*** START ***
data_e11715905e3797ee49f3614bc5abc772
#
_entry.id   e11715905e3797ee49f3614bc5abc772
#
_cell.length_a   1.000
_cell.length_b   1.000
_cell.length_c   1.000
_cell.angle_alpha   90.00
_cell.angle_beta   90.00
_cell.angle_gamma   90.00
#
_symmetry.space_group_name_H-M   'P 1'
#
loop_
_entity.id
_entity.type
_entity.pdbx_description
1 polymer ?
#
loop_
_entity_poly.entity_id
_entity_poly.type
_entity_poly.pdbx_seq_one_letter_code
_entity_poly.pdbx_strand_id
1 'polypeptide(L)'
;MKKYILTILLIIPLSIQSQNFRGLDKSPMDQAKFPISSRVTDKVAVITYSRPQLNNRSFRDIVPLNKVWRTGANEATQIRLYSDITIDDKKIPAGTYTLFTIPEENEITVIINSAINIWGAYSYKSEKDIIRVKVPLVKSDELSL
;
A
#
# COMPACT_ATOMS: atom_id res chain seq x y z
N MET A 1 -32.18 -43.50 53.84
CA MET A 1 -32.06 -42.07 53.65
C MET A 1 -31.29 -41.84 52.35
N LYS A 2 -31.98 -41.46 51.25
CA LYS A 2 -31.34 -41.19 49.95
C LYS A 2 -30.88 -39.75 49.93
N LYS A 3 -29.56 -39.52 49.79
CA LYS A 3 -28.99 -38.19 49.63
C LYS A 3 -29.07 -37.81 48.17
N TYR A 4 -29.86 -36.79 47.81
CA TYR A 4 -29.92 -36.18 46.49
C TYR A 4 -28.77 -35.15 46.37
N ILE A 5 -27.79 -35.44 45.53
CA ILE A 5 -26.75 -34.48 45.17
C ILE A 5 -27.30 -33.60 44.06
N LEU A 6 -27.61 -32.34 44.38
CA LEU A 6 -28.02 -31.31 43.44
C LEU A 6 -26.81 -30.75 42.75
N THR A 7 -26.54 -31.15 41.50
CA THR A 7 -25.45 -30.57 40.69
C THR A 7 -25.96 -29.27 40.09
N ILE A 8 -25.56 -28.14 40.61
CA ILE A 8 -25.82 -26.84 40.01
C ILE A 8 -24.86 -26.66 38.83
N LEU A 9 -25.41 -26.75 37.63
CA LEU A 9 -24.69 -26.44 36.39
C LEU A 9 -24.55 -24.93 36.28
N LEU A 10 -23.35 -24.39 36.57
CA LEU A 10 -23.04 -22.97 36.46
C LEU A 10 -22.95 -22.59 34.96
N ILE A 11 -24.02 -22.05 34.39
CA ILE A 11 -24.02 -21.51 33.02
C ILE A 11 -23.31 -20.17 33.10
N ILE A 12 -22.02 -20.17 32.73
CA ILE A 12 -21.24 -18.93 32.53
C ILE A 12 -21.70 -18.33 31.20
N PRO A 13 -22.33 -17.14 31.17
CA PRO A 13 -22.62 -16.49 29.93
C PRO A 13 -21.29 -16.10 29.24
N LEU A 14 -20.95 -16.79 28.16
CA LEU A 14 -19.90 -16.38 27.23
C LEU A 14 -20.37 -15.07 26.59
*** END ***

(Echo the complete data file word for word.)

data_e11715905e3797ee49f3614bc5abc772
#
_entry.id   e11715905e3797ee49f3614bc5abc772
#
_cell.length_a   1.000
_cell.length_b   1.000
_cell.length_c   1.000
_cell.angle_alpha   90.00
_cell.angle_beta   90.00
_cell.angle_gamma   90.00
#
_symmetry.space_group_name_H-M   'P 1'
#
loop_
_entity.id
_entity.type
_entity.pdbx_description
1 polymer ?
#
loop_
_entity_poly.entity_id
_entity_poly.type
_entity_poly.pdbx_seq_one_letter_code
_entity_poly.pdbx_strand_id
1 'polypeptide(L)'
;MKKYILTILLIIPLSIQSQNFRGLDKSPMDQAKFPISSRVTDKVAVITYSRPQLNNRSFRDIVPLNKVWRTGANEATQIRLYSDITIDDKKIPAGTYTLFTIPEENEITVIINSAINIWGAYSYKSEKDIIRVKVPLVKSDELSL
;
A
#
# COMPACT_ATOMS: atom_id res chain seq x y z
N MET A 1 -32.18 -43.50 53.84
CA MET A 1 -32.06 -42.07 53.65
C MET A 1 -31.29 -41.84 52.35
N LYS A 2 -31.98 -41.46 51.25
CA LYS A 2 -31.34 -41.19 49.95
C LYS A 2 -30.88 -39.75 49.93
N LYS A 3 -29.56 -39.52 49.79
CA LYS A 3 -28.99 -38.19 49.63
C LYS A 3 -29.07 -37.81 48.17
N TYR A 4 -29.86 -36.79 47.81
CA TYR A 4 -29.92 -36.18 46.49
C TYR A 4 -28.77 -35.15 46.37
N ILE A 5 -27.79 -35.44 45.53
CA ILE A 5 -26.75 -34.48 45.17
C ILE A 5 -27.30 -33.60 44.06
N LEU A 6 -27.61 -32.34 44.38
CA LEU A 6 -28.02 -31.31 43.44
C LEU A 6 -26.81 -30.75 42.75
N THR A 7 -26.54 -31.15 41.50
CA THR A 7 -25.45 -30.57 40.69
C THR A 7 -25.96 -29.27 40.09
N ILE A 8 -25.56 -28.14 40.61
CA ILE A 8 -25.82 -26.84 40.01
C ILE A 8 -24.86 -26.66 38.83
N LEU A 9 -25.41 -26.75 37.63
CA LEU A 9 -24.69 -26.44 36.39
C LEU A 9 -24.55 -24.93 36.28
N LEU A 10 -23.35 -24.39 36.57
CA LEU A 10 -23.04 -22.97 36.46
C LEU A 10 -22.95 -22.59 34.96
N ILE A 11 -24.02 -22.05 34.39
CA ILE A 11 -24.02 -21.51 33.02
C ILE A 11 -23.31 -20.17 33.10
N ILE A 12 -22.02 -20.17 32.73
CA ILE A 12 -21.24 -18.93 32.53
C ILE A 12 -21.70 -18.33 31.20
N PRO A 13 -22.33 -17.14 31.17
CA PRO A 13 -22.62 -16.49 29.93
C PRO A 13 -21.29 -16.10 29.24
N LEU A 14 -20.95 -16.79 28.16
CA LEU A 14 -19.90 -16.38 27.23
C LEU A 14 -20.37 -15.07 26.59